Jasper National Park
After a chilly night in camp, we headed into the town of Jasper seeking a hot breakfast. The forecast showed heavy cloud cover all day so we opted for a relaxed day in town. We rented a room in somebody’s house (Canadians call this a Home Stay). It worked out great. Internet and showers were a real perk. From the Home Stay we could easily stroll into the heart of Jasper. The town is cute and walkable with many unique shops. We did some grocery shopping to get food for tomorrow’s three day backpacking trip to Berg Lake. And we had two food firsts: we ate Tim Hortons donuts and a vegetarian version of poutine. Both were yum.
We had heard that star gazing at Maligne Lake was incredible, so we set out in the evening despite the continued clouds over head. You never know what will happen.
Our first surprise was seeing this herd of bighorn sheep walking down the road!
Then we saw a fascinating waterbody. It was a wide shallow lake with a brilliant turquoise river branching through it. It was really beautiful.
We learned that this lake was named Medicine Lake by aboriginal people because of its seemingly magical powers. The lake behaves unusually due to its unique drainage system — the water exits through sinkholes in the bottom, rather than a visible outlet. In the warm summer months, glaciers melt more quickly, increasing the flow of the Maligne River. The river fills the lake faster than water can leave the sinkholes. This gives Medicine Lake the appearance of a traditional alpine lake. In the colder months, incoming melt water slows and the lake begins to disappear through the sinkholes. The lake then becomes a mudflat with scattered pools. We were happy to witness Medicine Lake’s in-between stage.
We continued driving and reached an almost completely deserted Maligne Lake. Though the clouds remained and no stars could be seen, it was a lovely spot. We walked around the lake’s edge until it started raining harder.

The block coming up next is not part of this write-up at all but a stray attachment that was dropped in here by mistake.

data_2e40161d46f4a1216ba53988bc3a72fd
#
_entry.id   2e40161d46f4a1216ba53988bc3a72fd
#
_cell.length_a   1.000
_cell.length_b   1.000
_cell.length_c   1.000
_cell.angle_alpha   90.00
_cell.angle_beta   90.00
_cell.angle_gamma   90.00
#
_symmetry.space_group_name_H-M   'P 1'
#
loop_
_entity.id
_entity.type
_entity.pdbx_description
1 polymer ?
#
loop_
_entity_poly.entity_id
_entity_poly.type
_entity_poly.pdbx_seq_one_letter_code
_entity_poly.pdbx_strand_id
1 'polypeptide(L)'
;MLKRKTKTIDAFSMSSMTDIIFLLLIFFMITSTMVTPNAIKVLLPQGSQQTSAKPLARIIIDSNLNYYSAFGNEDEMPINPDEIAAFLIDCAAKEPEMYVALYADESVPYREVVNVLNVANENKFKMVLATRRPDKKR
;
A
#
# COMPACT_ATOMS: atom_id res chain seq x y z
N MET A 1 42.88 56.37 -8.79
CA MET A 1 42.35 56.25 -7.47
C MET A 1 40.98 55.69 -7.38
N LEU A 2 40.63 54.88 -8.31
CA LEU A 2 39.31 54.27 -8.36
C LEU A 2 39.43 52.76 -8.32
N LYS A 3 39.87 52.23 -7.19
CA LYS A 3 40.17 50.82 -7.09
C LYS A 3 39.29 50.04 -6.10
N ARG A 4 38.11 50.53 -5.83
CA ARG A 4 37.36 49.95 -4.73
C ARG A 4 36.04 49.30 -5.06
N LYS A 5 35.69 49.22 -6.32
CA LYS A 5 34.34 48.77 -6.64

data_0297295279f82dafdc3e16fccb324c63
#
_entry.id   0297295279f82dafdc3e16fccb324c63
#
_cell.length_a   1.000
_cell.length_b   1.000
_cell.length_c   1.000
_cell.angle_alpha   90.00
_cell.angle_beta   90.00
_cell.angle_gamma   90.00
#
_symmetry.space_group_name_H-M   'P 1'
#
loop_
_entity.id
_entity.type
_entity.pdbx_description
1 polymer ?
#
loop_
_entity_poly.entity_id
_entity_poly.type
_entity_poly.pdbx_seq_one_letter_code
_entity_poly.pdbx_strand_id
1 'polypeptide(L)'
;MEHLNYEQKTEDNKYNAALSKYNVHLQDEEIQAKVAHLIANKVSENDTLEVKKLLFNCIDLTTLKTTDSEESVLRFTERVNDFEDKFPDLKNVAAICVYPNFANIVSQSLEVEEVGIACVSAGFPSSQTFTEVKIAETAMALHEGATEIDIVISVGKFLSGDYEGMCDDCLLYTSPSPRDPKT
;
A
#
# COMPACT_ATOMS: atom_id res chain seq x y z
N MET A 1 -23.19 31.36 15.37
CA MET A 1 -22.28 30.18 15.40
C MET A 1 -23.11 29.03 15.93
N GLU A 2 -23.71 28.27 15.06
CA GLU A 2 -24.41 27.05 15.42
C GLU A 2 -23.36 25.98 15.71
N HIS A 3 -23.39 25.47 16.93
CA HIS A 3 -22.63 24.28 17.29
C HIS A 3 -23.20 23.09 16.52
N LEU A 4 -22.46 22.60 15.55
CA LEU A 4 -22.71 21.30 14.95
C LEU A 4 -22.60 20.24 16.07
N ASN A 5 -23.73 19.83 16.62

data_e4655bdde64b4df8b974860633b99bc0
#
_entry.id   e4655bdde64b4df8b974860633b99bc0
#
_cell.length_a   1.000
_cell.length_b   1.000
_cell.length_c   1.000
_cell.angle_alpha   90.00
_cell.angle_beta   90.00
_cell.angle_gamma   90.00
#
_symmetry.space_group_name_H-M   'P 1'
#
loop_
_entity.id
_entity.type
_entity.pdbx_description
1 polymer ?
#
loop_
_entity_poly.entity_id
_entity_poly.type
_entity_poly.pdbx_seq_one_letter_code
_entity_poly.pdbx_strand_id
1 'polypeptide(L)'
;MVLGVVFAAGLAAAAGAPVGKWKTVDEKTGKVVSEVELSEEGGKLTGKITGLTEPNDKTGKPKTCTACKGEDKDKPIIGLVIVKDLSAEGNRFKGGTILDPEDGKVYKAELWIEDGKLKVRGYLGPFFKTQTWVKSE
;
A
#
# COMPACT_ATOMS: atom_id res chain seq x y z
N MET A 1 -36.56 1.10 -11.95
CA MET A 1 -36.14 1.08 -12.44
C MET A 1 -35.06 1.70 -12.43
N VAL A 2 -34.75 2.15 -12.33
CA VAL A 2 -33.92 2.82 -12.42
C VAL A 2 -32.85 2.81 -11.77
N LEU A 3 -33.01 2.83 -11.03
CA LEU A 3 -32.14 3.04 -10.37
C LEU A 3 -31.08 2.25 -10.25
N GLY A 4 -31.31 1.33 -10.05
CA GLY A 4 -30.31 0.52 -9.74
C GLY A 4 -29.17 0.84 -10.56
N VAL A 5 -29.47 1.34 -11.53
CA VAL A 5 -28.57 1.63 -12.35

The next morning we woke to snow. An inch or so of snow in the Canadian Rockies in mid-September isn’t crazy. The bad news was that much more snow was forecast to fall later in the day. Our backpacking trip to Berg Lake in Mount Robson Provincial Park would have to wait until another trip. We decided to head back south to lower elevation via the Icefields Parkway.
The snow didn’t stop us from enjoying a number of roadside vistas. We stopped at Goats and Glaciers viewpoint (near the Mount Kerkeslin viewpoint sign) hoping for a mountain goat sighting. The goats were out of sight — they must have been hunkering down for the storm. But the scene was still fantastic.
Not long into the drive, the snow began to fall thick and heavy.
Covered in a blanket of snow, the scenery took on a fresh new look compared to our drive on the Icefields Parkway just a few days earlier. The weather in the Rockies is famously variable, and we were experiencing that first hand.
Driving on through heavy blowing snow, we were glad to make it out of the mountains and to a simple hotel. Since we now had a few extra days, we shifted our attention to Waterton Lakes National Park, the Canadian side of Glacier National Park. We were excited to explore the neighbor of our favorite national park.